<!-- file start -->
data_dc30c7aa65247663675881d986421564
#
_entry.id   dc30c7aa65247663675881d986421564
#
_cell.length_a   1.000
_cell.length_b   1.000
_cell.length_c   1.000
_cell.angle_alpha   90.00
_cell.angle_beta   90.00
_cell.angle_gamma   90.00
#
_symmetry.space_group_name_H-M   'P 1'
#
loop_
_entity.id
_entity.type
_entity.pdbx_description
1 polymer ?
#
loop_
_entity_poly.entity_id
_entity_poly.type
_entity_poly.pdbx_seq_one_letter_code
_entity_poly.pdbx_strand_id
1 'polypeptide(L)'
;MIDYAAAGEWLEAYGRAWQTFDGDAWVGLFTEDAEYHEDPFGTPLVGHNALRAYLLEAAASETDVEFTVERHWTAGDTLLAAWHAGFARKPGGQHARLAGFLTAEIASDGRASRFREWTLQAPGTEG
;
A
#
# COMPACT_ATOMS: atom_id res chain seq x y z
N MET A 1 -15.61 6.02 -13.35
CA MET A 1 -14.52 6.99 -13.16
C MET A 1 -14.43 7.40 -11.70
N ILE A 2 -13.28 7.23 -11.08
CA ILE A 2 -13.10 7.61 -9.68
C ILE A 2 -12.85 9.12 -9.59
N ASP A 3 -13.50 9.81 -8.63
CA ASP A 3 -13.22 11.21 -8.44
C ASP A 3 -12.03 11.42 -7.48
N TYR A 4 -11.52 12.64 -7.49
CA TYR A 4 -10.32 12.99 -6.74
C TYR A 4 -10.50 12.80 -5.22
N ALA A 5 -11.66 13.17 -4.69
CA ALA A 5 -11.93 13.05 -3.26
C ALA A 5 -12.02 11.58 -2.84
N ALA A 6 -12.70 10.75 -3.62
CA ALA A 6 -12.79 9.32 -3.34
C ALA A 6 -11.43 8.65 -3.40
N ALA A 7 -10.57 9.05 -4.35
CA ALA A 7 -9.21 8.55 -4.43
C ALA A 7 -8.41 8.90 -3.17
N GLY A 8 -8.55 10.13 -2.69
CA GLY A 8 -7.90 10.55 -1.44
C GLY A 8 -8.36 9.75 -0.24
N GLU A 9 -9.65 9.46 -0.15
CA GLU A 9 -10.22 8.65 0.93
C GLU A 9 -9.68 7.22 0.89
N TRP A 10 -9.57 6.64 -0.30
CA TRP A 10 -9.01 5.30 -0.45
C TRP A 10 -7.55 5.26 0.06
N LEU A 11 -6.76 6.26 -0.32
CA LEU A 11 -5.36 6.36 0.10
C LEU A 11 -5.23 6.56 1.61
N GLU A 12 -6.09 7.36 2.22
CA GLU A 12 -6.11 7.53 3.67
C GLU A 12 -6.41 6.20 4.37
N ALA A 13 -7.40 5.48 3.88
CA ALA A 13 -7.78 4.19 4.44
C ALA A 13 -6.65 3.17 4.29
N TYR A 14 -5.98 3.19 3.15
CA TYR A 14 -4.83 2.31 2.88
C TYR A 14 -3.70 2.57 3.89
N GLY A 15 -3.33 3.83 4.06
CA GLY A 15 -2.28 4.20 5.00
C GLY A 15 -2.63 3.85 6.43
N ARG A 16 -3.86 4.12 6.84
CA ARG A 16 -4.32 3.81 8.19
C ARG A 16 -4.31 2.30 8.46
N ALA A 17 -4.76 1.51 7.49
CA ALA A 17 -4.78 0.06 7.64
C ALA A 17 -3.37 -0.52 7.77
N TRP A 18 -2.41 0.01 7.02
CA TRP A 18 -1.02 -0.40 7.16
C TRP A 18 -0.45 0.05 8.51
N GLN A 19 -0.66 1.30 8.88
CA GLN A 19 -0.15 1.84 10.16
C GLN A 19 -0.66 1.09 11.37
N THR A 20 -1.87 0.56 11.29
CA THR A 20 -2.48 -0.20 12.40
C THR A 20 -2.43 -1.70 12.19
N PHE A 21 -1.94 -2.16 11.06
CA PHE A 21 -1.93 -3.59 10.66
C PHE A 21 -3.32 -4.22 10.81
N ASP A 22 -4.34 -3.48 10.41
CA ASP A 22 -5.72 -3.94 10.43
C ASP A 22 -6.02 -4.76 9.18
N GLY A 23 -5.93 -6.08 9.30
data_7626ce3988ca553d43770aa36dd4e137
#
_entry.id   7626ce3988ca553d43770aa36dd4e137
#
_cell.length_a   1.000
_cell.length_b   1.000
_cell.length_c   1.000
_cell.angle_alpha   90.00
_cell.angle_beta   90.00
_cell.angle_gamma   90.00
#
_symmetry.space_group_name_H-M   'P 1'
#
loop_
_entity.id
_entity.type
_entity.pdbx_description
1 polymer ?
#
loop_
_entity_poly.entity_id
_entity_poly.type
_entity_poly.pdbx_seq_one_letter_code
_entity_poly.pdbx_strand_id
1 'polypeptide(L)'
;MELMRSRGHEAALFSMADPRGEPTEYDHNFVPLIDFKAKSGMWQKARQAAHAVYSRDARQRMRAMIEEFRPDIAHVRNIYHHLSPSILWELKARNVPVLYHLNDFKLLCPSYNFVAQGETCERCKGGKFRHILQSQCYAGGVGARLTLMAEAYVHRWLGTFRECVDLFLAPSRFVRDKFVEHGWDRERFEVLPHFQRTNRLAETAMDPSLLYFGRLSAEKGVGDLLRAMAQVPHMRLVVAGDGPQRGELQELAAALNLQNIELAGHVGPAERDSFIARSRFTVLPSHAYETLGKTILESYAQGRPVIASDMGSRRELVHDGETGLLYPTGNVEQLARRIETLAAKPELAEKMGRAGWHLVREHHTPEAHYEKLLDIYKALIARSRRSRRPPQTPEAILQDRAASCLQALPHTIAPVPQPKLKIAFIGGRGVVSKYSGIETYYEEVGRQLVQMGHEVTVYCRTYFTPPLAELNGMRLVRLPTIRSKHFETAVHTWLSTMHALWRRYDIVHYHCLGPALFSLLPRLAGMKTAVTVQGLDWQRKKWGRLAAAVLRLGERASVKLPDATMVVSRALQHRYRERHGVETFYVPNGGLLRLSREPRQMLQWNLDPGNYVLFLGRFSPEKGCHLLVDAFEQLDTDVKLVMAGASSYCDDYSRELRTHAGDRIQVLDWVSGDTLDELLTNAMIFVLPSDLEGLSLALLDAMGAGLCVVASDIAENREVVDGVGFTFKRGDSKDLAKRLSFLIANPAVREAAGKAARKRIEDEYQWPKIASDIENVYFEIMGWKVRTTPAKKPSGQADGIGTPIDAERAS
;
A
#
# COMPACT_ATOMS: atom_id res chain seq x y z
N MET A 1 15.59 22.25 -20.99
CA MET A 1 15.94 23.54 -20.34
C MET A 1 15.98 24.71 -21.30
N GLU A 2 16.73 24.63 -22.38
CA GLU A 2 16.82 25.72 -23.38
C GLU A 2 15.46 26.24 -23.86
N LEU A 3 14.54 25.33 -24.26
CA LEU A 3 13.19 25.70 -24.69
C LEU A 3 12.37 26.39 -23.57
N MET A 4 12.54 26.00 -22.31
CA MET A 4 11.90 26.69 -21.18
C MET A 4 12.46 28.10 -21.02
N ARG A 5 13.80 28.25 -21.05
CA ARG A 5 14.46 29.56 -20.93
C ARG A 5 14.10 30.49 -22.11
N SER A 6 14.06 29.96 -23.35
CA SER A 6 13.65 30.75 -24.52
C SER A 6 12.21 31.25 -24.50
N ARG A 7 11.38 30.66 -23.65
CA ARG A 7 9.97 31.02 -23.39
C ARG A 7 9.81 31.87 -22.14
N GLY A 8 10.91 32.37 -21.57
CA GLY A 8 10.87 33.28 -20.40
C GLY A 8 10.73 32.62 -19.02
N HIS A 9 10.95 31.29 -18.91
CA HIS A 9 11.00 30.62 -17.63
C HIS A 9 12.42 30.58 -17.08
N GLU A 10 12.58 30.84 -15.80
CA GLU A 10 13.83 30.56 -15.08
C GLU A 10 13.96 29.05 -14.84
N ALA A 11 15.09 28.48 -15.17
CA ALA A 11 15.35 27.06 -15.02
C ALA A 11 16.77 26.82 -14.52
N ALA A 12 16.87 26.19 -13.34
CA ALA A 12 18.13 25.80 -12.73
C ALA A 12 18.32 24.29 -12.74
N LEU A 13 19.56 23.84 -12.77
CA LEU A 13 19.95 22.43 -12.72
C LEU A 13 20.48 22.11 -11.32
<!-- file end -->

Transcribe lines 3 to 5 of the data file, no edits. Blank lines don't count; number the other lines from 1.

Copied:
_entry.id   dc30c7aa65247663675881d986421564
#
_cell.length_a   1.000